Combine Studies Pertaining to the Solubility of Neptunium in Oxidizing Aqueous Systems

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The report combines two separate studies dealing with different aspects of the behavior of neptunium in oxidizing aqueous systems. The goal of both studies is to obtain a better understanding of what would control the concentration of neptunium in oxidizing groundwaters upon release from a geologic high-level waste repository. {sup 237}Np has a very long half-life, and consequently tends to appear as a component of concern in long-term dose calculations. Part A examines the formation of NpO{sub 2} [Np(IV) oxide] from aqueous Np(V) under oxidizing conditions, using elevated temperature as a means of accelerating putative slow kinetics. According to thermodynamic ... continued below

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Wolery, T. J.; Robert, K. E.; Wruck, D. A.; Brachmann, A. & Palmer, C. E. A. September 15, 2000.

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The report combines two separate studies dealing with different aspects of the behavior of neptunium in oxidizing aqueous systems. The goal of both studies is to obtain a better understanding of what would control the concentration of neptunium in oxidizing groundwaters upon release from a geologic high-level waste repository. {sup 237}Np has a very long half-life, and consequently tends to appear as a component of concern in long-term dose calculations. Part A examines the formation of NpO{sub 2} [Np(IV) oxide] from aqueous Np(V) under oxidizing conditions, using elevated temperature as a means of accelerating putative slow kinetics. According to thermodynamic data, NpO{sub 2} should be the stable Np solid, even though Np is generally thought to be mainly some form of Np(V) under oxidizing conditions. The first observed precipitation of this solid from aqueous solution under any conditions is reported. This result suggests, but does not prove, that long-term very slow formation of NpO{sub 2} might be an important long-term control on neptunium migration. Even at 200{sup o}C, the kinetics can be sluggish on typical experimental time scales. Though not reported in Part A, a similar situation may exist for Pu, and NpO{sub 2} and PuO{sub 2} may potentially form solid solutions. Under reducing conditions, UO{sub 2} might join in. Part B examines the interaction of Np(V) with the uranium mineral schoepite. Is neptunium incorporated into the crystal structure as a solid-solution component, or does it just sorb onto the mineral surface? The results presented here suggest that it basically just sorbs onto the surface, which would be a less effective process in limiting neptunium migration. This is not a surprising result, as schoepite is a relatively simple solid of U(VI). There is no obvious means to compensate for the charge difference between U(VI) and Np(V) without introducing unfavorable energetics. However, the results reported here do not rule out a possible substitution of Np(VI) in schoepite or other U(VI) minerals. This may be significant especially at higher pH, where the formation of Np(VI) species is more favored relative to Np(V). Both studies reported here suggest that there is much to learn about the actual long-term behavior of Np in the geologic environment.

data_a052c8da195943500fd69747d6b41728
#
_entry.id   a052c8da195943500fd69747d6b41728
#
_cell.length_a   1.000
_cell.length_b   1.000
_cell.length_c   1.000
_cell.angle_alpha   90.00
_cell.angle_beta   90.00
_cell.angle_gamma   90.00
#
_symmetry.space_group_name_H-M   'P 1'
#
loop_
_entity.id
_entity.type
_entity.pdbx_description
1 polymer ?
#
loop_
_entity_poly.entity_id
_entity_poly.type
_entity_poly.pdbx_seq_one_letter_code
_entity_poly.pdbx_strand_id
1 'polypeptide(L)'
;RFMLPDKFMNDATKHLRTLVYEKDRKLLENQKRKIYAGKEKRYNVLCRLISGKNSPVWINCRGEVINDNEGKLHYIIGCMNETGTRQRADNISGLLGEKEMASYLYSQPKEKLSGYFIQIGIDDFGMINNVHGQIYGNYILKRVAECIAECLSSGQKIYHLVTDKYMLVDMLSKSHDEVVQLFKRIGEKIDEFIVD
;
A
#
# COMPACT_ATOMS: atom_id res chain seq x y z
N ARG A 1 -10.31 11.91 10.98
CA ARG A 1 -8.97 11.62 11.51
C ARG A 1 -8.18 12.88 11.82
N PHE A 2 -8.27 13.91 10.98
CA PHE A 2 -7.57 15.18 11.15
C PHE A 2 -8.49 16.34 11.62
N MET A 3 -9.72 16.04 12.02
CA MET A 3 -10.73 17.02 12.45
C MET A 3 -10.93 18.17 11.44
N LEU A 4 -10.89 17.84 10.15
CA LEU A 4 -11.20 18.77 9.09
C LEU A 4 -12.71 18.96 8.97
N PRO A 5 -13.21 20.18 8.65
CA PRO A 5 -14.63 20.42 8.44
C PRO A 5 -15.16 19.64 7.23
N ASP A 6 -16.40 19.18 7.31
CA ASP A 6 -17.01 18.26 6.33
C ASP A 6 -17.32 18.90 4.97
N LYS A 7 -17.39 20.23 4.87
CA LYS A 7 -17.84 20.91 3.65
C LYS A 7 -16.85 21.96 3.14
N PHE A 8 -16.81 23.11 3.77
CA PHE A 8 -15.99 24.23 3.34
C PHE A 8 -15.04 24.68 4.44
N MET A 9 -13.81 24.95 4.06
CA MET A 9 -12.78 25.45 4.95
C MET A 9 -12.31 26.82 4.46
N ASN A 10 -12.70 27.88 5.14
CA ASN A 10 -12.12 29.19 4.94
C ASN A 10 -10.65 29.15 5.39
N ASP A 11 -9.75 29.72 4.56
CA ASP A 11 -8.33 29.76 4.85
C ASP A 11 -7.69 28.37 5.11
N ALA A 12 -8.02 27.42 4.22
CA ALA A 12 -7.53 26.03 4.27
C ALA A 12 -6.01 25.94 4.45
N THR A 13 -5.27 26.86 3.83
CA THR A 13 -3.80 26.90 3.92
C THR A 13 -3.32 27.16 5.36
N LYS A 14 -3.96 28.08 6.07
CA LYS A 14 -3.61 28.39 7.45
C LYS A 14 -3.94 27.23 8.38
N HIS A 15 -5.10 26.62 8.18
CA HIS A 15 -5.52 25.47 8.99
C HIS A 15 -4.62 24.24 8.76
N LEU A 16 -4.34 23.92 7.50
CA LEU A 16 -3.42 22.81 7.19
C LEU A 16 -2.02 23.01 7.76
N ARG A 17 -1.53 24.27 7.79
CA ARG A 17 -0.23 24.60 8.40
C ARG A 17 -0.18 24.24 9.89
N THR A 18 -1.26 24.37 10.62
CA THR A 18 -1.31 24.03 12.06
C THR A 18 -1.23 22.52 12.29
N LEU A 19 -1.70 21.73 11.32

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1,200 Kilobytes pages

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  • Other Information: PBD: 15 Sep 2000

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  • Report No.: UCRL-ID-140466
  • Grant Number: W-7405-Eng-48
  • DOI: 10.2172/793680 | External Link
  • Office of Scientific & Technical Information Report Number: 793680
  • Archival Resource Key: ark:/67531/metadc743013

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  • September 15, 2000

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  • Oct. 19, 2015, 7:39 p.m.

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  • July 13, 2017, 3:48 p.m.

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Wolery, T. J.; Robert, K. E.; Wruck, D. A.; Brachmann, A. & Palmer, C. E. A. Combine Studies Pertaining to the Solubility of Neptunium in Oxidizing Aqueous Systems, report, September 15, 2000; California. (digital.library.unt.edu/ark:/67531/metadc743013/: accessed July 19, 2018), University of North Texas Libraries, Digital Library, digital.library.unt.edu; crediting UNT Libraries Government Documents Department.